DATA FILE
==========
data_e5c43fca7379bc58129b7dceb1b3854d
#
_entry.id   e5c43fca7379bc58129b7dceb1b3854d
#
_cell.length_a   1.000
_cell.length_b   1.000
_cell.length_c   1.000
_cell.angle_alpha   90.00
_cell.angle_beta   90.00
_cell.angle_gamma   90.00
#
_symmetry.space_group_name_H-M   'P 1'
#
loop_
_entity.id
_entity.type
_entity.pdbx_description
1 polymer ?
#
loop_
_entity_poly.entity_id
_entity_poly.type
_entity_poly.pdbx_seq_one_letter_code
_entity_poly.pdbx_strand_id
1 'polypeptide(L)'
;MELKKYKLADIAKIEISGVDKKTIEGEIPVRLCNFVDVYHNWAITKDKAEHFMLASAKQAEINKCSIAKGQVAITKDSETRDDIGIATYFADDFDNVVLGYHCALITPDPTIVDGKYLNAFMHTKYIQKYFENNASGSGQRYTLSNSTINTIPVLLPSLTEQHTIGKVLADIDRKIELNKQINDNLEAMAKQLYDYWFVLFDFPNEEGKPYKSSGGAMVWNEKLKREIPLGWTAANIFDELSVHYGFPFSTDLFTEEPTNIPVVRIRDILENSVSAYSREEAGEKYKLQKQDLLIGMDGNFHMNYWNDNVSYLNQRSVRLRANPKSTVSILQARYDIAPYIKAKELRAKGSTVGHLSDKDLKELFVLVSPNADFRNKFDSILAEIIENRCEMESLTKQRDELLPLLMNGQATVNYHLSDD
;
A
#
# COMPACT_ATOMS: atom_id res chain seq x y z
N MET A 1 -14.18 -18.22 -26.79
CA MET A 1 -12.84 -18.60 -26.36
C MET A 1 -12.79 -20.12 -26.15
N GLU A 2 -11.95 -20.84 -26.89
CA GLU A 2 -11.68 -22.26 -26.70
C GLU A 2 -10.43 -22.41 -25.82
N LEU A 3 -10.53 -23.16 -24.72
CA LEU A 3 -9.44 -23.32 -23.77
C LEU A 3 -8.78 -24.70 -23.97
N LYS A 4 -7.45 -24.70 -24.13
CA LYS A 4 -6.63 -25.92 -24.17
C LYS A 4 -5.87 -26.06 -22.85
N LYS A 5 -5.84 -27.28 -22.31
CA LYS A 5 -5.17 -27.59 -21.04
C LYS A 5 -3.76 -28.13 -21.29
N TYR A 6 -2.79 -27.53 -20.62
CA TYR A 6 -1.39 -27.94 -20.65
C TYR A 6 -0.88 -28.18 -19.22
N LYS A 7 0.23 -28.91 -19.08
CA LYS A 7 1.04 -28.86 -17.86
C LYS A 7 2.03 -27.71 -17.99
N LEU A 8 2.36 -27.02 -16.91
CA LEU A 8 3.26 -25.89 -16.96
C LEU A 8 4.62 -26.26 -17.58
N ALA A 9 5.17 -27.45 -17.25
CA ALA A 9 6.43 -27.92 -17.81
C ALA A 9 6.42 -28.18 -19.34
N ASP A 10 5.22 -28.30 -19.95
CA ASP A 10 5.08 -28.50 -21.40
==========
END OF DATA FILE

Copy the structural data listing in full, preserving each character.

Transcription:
data_e5c43fca7379bc58129b7dceb1b3854d
#
_entry.id   e5c43fca7379bc58129b7dceb1b3854d
#
_cell.length_a   1.000
_cell.length_b   1.000
_cell.length_c   1.000
_cell.angle_alpha   90.00
_cell.angle_beta   90.00
_cell.angle_gamma   90.00
#
_symmetry.space_group_name_H-M   'P 1'
#
loop_
_entity.id
_entity.type
_entity.pdbx_description
1 polymer ?
#
loop_
_entity_poly.entity_id
_entity_poly.type
_entity_poly.pdbx_seq_one_letter_code
_entity_poly.pdbx_strand_id
1 'polypeptide(L)'
;MELKKYKLADIAKIEISGVDKKTIEGEIPVRLCNFVDVYHNWAITKDKAEHFMLASAKQAEINKCSIAKGQVAITKDSETRDDIGIATYFADDFDNVVLGYHCALITPDPTIVDGKYLNAFMHTKYIQKYFENNASGSGQRYTLSNSTINTIPVLLPSLTEQHTIGKVLADIDRKIELNKQINDNLEAMAKQLYDYWFVLFDFPNEEGKPYKSSGGAMVWNEKLKREIPLGWTAANIFDELSVHYGFPFSTDLFTEEPTNIPVVRIRDILENSVSAYSREEAGEKYKLQKQDLLIGMDGNFHMNYWNDNVSYLNQRSVRLRANPKSTVSILQARYDIAPYIKAKELRAKGSTVGHLSDKDLKELFVLVSPNADFRNKFDSILAEIIENRCEMESLTKQRDELLPLLMNGQATVNYHLSDD
;
A
#
# COMPACT_ATOMS: atom_id res chain seq x y z
N MET A 1 -14.18 -18.22 -26.79
CA MET A 1 -12.84 -18.60 -26.36
C MET A 1 -12.79 -20.12 -26.15
N GLU A 2 -11.95 -20.84 -26.89
CA GLU A 2 -11.68 -22.26 -26.70
C GLU A 2 -10.43 -22.41 -25.82
N LEU A 3 -10.53 -23.16 -24.72
CA LEU A 3 -9.44 -23.32 -23.77
C LEU A 3 -8.78 -24.70 -23.97
N LYS A 4 -7.45 -24.70 -24.13
CA LYS A 4 -6.63 -25.92 -24.17
C LYS A 4 -5.87 -26.06 -22.85
N LYS A 5 -5.84 -27.28 -22.31
CA LYS A 5 -5.17 -27.59 -21.04
C LYS A 5 -3.76 -28.13 -21.29
N TYR A 6 -2.79 -27.53 -20.62
CA TYR A 6 -1.39 -27.94 -20.65
C TYR A 6 -0.88 -28.18 -19.22
N LYS A 7 0.23 -28.91 -19.08
CA LYS A 7 1.04 -28.86 -17.86
C LYS A 7 2.03 -27.71 -17.99
N LEU A 8 2.36 -27.02 -16.91
CA LEU A 8 3.26 -25.89 -16.96
C LEU A 8 4.62 -26.26 -17.58
N ALA A 9 5.17 -27.45 -17.25
CA ALA A 9 6.43 -27.92 -17.81
C ALA A 9 6.42 -28.18 -19.34
N ASP A 10 5.22 -28.30 -19.95
CA ASP A 10 5.08 -28.50 -21.40